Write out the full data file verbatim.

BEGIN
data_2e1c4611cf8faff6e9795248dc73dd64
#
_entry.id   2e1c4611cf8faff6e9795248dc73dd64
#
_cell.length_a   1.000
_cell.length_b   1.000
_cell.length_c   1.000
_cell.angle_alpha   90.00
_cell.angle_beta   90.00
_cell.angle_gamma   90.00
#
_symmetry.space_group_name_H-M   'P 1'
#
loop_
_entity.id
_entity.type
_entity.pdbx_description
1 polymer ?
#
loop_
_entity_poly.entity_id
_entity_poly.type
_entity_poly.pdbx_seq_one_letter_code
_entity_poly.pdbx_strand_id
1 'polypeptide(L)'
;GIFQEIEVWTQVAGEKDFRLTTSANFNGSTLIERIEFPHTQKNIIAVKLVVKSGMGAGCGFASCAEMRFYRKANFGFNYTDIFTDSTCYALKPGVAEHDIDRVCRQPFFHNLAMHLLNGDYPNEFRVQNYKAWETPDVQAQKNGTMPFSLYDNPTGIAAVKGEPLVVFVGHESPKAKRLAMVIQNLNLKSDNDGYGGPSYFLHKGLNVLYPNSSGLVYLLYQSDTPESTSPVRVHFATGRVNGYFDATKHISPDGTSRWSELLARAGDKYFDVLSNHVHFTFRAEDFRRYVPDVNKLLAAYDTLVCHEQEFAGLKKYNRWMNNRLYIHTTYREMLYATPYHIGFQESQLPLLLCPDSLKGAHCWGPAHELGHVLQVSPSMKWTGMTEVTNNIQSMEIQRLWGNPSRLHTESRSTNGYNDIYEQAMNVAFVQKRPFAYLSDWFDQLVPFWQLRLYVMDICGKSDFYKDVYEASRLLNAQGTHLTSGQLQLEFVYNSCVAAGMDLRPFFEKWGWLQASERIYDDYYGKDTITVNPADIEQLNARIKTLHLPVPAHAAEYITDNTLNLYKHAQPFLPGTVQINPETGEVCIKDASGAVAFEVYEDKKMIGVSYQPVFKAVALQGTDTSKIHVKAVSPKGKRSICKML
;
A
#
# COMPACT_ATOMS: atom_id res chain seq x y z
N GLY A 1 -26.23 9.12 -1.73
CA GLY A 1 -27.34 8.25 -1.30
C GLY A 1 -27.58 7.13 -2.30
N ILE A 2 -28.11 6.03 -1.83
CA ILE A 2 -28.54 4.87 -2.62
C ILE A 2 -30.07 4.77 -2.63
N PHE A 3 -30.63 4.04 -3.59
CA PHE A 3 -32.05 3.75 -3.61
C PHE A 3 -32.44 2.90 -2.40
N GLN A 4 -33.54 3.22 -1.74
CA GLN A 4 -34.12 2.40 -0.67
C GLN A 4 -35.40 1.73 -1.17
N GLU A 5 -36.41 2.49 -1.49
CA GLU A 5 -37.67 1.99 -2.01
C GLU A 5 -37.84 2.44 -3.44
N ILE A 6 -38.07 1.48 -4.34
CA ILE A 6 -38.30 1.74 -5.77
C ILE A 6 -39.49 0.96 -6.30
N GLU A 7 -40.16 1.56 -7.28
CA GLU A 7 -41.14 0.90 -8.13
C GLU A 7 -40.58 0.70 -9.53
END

data_2e1c4611cf8faff6e9795248dc73dd64
#
_entry.id   2e1c4611cf8faff6e9795248dc73dd64
#
_cell.length_a   1.000
_cell.length_b   1.000
_cell.length_c   1.000
_cell.angle_alpha   90.00
_cell.angle_beta   90.00
_cell.angle_gamma   90.00
#
_symmetry.space_group_name_H-M   'P 1'
#
loop_
_entity.id
_entity.type
_entity.pdbx_description
1 polymer ?
#
loop_
_entity_poly.entity_id
_entity_poly.type
_entity_poly.pdbx_seq_one_letter_code
_entity_poly.pdbx_strand_id
1 'polypeptide(L)'
;GIFQEIEVWTQVAGEKDFRLTTSANFNGSTLIERIEFPHTQKNIIAVKLVVKSGMGAGCGFASCAEMRFYRKANFGFNYTDIFTDSTCYALKPGVAEHDIDRVCRQPFFHNLAMHLLNGDYPNEFRVQNYKAWETPDVQAQKNGTMPFSLYDNPTGIAAVKGEPLVVFVGHESPKAKRLAMVIQNLNLKSDNDGYGGPSYFLHKGLNVLYPNSSGLVYLLYQSDTPESTSPVRVHFATGRVNGYFDATKHISPDGTSRWSELLARAGDKYFDVLSNHVHFTFRAEDFRRYVPDVNKLLAAYDTLVCHEQEFAGLKKYNRWMNNRLYIHTTYREMLYATPYHIGFQESQLPLLLCPDSLKGAHCWGPAHELGHVLQVSPSMKWTGMTEVTNNIQSMEIQRLWGNPSRLHTESRSTNGYNDIYEQAMNVAFVQKRPFAYLSDWFDQLVPFWQLRLYVMDICGKSDFYKDVYEASRLLNAQGTHLTSGQLQLEFVYNSCVAAGMDLRPFFEKWGWLQASERIYDDYYGKDTITVNPADIEQLNARIKTLHLPVPAHAAEYITDNTLNLYKHAQPFLPGTVQINPETGEVCIKDASGAVAFEVYEDKKMIGVSYQPVFKAVALQGTDTSKIHVKAVSPKGKRSICKML
;
A
#
# COMPACT_ATOMS: atom_id res chain seq x y z
N GLY A 1 -26.23 9.12 -1.73
CA GLY A 1 -27.34 8.25 -1.30
C GLY A 1 -27.58 7.13 -2.30
N ILE A 2 -28.11 6.03 -1.83
CA ILE A 2 -28.54 4.87 -2.62
C ILE A 2 -30.07 4.77 -2.63
N PHE A 3 -30.63 4.04 -3.59
CA PHE A 3 -32.05 3.75 -3.61
C PHE A 3 -32.44 2.90 -2.40
N GLN A 4 -33.54 3.22 -1.74
CA GLN A 4 -34.12 2.40 -0.67
C GLN A 4 -35.40 1.73 -1.17
N GLU A 5 -36.41 2.49 -1.49
CA GLU A 5 -37.67 1.99 -2.01
C GLU A 5 -37.84 2.44 -3.44
N ILE A 6 -38.07 1.48 -4.34
CA ILE A 6 -38.30 1.74 -5.77
C ILE A 6 -39.49 0.96 -6.30
N GLU A 7 -40.16 1.56 -7.28
CA GLU A 7 -41.14 0.90 -8.13
C GLU A 7 -40.58 0.70 -9.53